Welcome to our new website www.amstelveense-minima.nl! A website that helps Amstelveners with a low income (approximately six thousand inhabitants) on their way with news and practical information. The maze of laws, regulations and allowances is becoming increasingly complex. Think of the rent and healthcare allowance, the (special) social assistance, the energy allowance and the Participation Act.
We also explain when you can appeal to the Food Bank and Clothing Bank, for example, and apply for a remission of municipal taxes. Recent research shows that sixty to seventy percent of Amstelveen residents who are entitled to this do not make use of these schemes. This is mainly due to the unclear, difficult to find information and the complicated application procedures.
www.amstelveense-minima.nl is an initiative of Wil Roode and Bart Stam. Wil is very familiar with the daily problems of minima. The former police detective is a board member and intaker of the Food Bank Amstelveen and an FNV executive in the Greater Amsterdam department of the National Working Group on Benefit Claimants. As a member of the Minima Client Council and the Social Domain Participation Council, a citizen councilor in Amstelveen and an employee of the SP Emergency Service, she has always worked for people who are experiencing financial difficulties.
A union for people on benefits is not an obvious choice. Many people on benefits have no money at all to take out expensive legal expenses insurance. If the government is 'your employer' and it also has the task of monitoring whether you comply with the rules of the law, something has gone wrong in the social security system. As a former youth and vice detective, I have been to many people's homes and have seen a lot of misery and poverty. What is not correct in the Netherlands is that suspects of criminal offenses have more rights than people on social assistance benefits. That is why, after I stopped working, I started working for people who have no voice or are afraid of the government. And I work as a volunteer for the trade union FNV Benefit recipients. People who need help can get this from the union and it is also important that people know what their rights are.
Bart Stam (62) was born in Oss. He learned a lot about poverty and injustice in the world, especially from his father, who worked for the Organon pharmaceutical company for over thirty years. As a PvdA municipal councilor, his father devoted himself to the decent housing and social integration of Turkish factory workers and their families. After his retirement, his father guided refugees from Somalia and Ethiopia through the complex Dutch society.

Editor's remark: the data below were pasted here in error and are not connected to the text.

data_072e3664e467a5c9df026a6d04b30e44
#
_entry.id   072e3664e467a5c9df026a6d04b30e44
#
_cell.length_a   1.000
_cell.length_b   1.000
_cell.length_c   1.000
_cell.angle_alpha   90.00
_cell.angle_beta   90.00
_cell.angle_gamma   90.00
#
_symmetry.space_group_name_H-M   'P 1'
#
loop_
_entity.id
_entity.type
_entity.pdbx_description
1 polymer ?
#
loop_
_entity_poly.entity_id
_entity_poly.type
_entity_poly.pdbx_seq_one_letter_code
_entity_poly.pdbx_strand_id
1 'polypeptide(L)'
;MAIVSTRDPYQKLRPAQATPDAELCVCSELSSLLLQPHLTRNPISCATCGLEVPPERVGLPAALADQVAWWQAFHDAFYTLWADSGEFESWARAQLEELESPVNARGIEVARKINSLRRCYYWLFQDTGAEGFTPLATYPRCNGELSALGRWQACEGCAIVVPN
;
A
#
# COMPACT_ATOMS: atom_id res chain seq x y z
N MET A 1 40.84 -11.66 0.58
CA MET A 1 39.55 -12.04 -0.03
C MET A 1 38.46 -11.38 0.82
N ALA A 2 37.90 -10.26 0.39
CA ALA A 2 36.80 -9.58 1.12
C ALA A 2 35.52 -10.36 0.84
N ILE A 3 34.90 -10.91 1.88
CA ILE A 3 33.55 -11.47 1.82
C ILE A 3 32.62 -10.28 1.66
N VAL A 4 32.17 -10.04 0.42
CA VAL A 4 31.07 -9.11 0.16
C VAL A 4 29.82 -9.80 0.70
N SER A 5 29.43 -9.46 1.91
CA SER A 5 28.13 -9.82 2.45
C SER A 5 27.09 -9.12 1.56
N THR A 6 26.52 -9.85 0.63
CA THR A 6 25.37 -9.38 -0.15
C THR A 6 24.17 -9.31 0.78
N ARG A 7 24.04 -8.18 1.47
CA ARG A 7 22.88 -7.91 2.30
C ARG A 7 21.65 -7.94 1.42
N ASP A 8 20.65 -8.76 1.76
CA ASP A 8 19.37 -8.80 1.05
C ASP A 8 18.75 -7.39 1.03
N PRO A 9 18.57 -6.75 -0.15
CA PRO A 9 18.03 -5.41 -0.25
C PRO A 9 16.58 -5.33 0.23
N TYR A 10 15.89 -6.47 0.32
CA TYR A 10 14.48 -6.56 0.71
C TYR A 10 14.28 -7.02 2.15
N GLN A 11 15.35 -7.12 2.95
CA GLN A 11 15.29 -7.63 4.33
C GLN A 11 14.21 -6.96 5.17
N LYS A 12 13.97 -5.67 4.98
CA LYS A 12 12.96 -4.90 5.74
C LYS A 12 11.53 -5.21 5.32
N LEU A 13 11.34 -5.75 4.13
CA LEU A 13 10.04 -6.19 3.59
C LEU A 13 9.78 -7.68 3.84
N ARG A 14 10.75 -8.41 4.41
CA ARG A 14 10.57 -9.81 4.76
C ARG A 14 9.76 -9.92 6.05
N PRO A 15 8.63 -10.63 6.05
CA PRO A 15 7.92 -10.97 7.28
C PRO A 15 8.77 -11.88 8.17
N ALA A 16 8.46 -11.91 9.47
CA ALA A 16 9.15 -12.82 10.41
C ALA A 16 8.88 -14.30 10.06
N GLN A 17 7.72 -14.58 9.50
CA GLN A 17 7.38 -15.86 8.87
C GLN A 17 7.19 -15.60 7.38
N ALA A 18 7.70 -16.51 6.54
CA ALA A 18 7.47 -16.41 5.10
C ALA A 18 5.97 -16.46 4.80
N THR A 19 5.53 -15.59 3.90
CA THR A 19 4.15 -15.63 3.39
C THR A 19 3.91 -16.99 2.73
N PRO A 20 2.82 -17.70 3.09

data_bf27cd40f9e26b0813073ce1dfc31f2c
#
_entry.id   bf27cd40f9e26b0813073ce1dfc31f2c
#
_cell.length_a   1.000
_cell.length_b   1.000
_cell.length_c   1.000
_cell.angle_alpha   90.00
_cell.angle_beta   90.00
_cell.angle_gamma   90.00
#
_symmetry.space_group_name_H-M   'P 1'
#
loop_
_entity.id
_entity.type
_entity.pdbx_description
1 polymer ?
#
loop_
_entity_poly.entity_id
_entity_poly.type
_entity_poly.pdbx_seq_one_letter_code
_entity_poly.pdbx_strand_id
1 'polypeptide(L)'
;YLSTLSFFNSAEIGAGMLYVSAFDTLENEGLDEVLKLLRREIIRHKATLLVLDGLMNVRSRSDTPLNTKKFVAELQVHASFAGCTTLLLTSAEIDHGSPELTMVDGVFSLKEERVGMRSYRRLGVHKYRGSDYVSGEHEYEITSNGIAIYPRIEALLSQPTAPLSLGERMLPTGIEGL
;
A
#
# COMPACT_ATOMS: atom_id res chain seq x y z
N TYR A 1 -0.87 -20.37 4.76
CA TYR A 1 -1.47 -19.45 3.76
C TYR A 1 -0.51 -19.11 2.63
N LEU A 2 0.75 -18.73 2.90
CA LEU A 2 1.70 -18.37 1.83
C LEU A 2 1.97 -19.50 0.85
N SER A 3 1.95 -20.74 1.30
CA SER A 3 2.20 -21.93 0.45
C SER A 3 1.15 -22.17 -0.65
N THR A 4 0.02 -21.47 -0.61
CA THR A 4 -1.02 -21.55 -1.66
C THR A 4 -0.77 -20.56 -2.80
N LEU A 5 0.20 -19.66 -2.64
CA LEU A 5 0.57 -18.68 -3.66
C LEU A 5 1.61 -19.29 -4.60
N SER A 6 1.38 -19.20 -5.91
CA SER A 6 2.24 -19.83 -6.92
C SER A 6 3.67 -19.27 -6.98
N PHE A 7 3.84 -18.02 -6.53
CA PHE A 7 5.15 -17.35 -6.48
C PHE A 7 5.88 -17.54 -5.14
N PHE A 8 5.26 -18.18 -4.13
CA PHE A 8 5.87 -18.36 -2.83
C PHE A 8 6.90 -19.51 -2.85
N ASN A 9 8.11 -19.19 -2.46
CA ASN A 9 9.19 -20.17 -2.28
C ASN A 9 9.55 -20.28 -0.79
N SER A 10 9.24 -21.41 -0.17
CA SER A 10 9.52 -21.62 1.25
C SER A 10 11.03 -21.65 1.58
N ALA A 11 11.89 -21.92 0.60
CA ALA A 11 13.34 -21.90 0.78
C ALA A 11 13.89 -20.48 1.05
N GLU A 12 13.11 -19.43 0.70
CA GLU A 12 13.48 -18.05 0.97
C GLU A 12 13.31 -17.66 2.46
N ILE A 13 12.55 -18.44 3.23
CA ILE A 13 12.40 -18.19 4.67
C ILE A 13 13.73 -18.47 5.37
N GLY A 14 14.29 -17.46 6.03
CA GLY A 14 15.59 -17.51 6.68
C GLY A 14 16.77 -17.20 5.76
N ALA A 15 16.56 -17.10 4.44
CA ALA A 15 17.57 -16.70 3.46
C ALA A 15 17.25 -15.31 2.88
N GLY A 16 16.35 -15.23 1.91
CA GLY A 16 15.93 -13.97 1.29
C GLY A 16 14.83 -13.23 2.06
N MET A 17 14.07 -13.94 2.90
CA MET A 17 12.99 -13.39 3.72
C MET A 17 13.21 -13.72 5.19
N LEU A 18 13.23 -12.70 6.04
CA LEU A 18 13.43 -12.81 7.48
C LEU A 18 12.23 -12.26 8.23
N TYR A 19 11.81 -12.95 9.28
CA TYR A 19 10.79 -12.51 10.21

After high school Bart joined the Arnhemsche Courant at the end of 1979. In 1981 he went to the Academy of Journalism in Tilburg, where he graduated in 1984. From 1985 to 2005, with a short break as a freelance journalist, he worked as an editor at Technische Weekblad. In 2005 he became editor-in-chief of Maritime Netherlands. A position that Bart exchanged in 2008 for editor-in-chief of 'Zeehavens Amsterdam' and the international edition 'Amsterdam Seaports'. In 2014 he became a freelance journalist and copywriter. Due to declining assignments, Bart was forced to stop as a freelancer at the end of 2020. Since then he has had a modest pre-pension. He is a volunteer for the SP Amstelveen and the Max Euwe Center in Amsterdam.
Inspired by Wil Roode, who has been unconditionally committed to this target group for years, Bart has become more involved with minima in Amstelveen. As an employee of this website, he wants to help Amstelveners who have to live on a minimum income, do not have an extensive network and are struggling with the increasingly complex (digital) government information.
Bart is married, has a son (29) and a stepson (45). His main hobby is chess. He also likes theatre, swimming, films, books, languages and football. Although his entire family is from Amsterdam, he is a fervent Feyenoord supporter